“Human beings are social creatures. Our connection to others enables us to survive and thrive. Yet, as we age, many of us are alone more often, leaving us vulnerable to social isolation and loneliness—and related health problems such as cognitive decline, depression, and heart disease.” This is the central point made in research published by the US National Institute on Aging in April 2019.
Research has linked social isolation and loneliness to higher risks for a variety of physical and mental conditions: high blood pressure, heart disease, obesity, a weakened immune system, anxiety, depression, cognitive decline, Alzheimer’s disease, and even death.
The research highlights the fact that loneliness brought on by isolation may alter the way cells in the immune system manage the healing effect of inflammation. If the inflammation lasts too long, this increases the risk of chronic diseases.
Dr Steve Cole, director of the Social Genomics Core Laboratory at the University of California, states that “Loneliness acts as a fertilizer for other diseases. The biology of loneliness can accelerate the build-up of plaque in arteries, help cancer cells grow and spread, and promote inflammation in the brain leading to Alzheimer’s disease. Loneliness promotes several different types of wear and tear on the body.” Dr Cole also added that “People who feel lonely may also have weakened immune cells that have trouble fighting off viruses, which makes them more vulnerable to some infectious diseases.”
A Commission to look into the adverse effects of loneliness set up by the UK Government reported in December 2017 (updated in June 2021) that weak social connection is as harmful to health as smoking 15 cigarettes a day and has even been estimated to shorten a person’s life span by as much as 15 years.
Loneliness is not only induced by social isolation but is certainly induced by forced social isolation. Social isolation increases the risk of dementia by 50%. This report also confirms that isolation weakens the immune system and increases the incidence of stroke, heart disease, mental health disorders and premature mortality by 20% to 30%.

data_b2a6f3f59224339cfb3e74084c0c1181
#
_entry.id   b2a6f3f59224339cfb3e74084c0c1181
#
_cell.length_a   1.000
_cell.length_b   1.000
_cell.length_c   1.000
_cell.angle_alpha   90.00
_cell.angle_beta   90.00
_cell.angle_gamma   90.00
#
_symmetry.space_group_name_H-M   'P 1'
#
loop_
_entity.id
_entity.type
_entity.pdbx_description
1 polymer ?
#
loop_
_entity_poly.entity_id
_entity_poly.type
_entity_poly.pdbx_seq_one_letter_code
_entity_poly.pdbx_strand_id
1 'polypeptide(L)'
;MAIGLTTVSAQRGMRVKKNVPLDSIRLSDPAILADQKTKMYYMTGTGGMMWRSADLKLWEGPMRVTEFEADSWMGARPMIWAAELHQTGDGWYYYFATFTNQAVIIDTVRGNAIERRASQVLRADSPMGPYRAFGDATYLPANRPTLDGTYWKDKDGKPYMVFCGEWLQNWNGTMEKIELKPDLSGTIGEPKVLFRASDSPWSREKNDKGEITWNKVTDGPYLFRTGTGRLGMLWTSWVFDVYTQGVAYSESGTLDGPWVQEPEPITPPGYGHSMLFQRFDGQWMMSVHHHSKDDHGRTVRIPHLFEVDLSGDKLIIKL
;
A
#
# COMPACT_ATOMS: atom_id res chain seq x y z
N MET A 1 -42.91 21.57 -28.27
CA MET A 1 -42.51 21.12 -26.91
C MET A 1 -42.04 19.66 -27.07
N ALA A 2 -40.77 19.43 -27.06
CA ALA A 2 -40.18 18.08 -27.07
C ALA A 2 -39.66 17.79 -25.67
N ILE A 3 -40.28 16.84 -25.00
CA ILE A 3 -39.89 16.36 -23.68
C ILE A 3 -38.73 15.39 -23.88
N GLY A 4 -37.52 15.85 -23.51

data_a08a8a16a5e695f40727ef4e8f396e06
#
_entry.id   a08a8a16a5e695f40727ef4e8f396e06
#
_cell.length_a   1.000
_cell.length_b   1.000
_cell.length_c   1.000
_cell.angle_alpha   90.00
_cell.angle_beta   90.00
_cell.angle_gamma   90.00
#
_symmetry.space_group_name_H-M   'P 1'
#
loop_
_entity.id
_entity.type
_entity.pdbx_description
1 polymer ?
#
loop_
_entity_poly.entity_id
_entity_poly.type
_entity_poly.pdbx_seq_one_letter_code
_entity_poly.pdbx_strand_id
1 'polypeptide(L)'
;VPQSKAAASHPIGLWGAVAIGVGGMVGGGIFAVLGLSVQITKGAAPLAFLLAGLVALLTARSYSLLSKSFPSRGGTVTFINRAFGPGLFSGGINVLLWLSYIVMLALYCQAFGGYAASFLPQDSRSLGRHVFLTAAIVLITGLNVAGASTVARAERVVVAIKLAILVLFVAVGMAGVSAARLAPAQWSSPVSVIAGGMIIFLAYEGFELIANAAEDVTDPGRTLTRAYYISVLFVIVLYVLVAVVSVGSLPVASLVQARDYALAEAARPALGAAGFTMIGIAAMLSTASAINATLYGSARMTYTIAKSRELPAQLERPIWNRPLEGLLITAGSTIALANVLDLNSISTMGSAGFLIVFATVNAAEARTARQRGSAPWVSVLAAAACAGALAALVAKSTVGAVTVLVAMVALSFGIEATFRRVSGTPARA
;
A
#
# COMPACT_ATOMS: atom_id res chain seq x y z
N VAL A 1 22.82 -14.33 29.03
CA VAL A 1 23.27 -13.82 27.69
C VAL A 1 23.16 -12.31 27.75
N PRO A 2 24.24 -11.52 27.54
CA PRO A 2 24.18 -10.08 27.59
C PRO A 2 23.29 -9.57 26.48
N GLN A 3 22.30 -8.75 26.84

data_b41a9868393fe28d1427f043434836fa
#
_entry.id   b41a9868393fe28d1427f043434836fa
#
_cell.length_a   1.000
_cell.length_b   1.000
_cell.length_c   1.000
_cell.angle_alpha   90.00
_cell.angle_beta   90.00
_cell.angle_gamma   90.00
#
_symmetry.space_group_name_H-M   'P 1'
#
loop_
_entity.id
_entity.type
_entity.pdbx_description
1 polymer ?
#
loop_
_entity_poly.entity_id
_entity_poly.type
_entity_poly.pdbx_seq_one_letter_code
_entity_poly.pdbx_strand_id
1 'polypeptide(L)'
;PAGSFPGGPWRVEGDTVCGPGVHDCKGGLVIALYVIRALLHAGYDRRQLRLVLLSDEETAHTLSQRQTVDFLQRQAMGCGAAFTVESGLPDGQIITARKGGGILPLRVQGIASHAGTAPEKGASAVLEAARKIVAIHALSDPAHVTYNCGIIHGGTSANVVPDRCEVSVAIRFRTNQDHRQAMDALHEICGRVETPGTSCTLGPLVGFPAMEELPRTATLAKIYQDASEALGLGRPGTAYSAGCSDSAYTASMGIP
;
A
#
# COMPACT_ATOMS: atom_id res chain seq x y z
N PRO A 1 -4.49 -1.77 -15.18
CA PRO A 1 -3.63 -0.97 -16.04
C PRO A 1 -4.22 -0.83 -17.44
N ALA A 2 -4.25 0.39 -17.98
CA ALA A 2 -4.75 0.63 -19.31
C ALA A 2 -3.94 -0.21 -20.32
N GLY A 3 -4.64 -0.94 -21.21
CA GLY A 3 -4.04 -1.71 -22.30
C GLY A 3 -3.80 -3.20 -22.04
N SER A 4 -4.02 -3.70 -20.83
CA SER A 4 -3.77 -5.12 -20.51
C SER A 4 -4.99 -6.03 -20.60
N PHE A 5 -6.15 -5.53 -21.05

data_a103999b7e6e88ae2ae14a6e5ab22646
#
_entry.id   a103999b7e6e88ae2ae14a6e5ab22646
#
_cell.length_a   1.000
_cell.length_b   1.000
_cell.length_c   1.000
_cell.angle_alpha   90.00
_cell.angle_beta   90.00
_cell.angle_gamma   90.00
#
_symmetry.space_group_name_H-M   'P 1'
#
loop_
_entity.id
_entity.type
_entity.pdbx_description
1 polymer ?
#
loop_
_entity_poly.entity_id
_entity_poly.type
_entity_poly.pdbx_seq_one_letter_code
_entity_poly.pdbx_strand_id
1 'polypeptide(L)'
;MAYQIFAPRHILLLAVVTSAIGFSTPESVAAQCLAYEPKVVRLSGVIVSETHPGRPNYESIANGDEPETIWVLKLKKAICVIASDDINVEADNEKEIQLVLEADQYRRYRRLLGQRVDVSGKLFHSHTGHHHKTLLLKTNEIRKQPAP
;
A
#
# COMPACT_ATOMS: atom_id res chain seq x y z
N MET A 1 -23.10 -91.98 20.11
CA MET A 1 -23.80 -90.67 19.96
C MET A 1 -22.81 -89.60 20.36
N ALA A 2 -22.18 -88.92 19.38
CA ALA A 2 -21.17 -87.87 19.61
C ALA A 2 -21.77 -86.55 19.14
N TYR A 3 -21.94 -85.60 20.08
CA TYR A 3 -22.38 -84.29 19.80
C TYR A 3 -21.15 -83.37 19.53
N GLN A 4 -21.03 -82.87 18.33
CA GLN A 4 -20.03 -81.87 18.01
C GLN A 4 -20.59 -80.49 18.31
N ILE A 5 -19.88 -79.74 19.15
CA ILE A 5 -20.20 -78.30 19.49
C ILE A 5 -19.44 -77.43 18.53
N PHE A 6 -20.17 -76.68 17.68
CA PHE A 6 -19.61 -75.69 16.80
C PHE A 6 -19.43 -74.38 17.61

As is the case for pollution, loneliness, although not diagnosed, still provokes negative health effects. The mental health effects of loneliness may also include sleep problems, anxiety, depression, increased stress and low self-esteem. Research by the University of California, San Francisco, also found that lonely seniors were 59% more likely to find daily tasks such as climbing stairs or walking more difficult.
The 2020 viral outbreak has highlighted the crisis of loneliness across generations, especially for senior citizens. Hopefully political leaders have taken note of this and should now be better informed when considering restrictive measure based on health issues.
These findings are also corroborated by the US CDC in a 2020 report by the US National Academies of Sciences, Engineering, and Medicine (NASEM) called ‘Loneliness and Social Isolation Linked to Serious Health Conditions’. The report points out that older adults are at increased risk for loneliness and social isolation because they are more likely to face factors such as living alone, the loss of family or friends, chronic illness, and hearing loss.
The NASEM report states that although it is hard to measure social isolation and loneliness precisely, there is strong evidence that many adults aged 50 and older are socially isolated or lonely in ways that put their health at risk. Recent studies found that loneliness was associated with suicide and that among heart failure patients it was associated with a nearly 4 times increased risk of death, 68% increased risk of hospitalization, and 57% increased risk of emergency department visits.
In an article published in Times of Malta in May 2021 titled ‘It’s like prison – mental health in care homes deteriorating rapidly’ journalist Claudia Calleja warned that elderly people are feeling “imprisoned” in care homes and are pleading to be allowed out to spend time with family amid warnings from operators that their mental health is “deteriorating rapidly”.
Health Authorities should consider all implications very thoroughly before mandating health measures that cause individuals of all ages and families, especially senior citizens, to be isolated in confined spaces as the “The misery and suffering caused by chronic loneliness are very real and warrant attention.”
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This article was published in the Senior Times of the Times of Malta on the 18 February 2022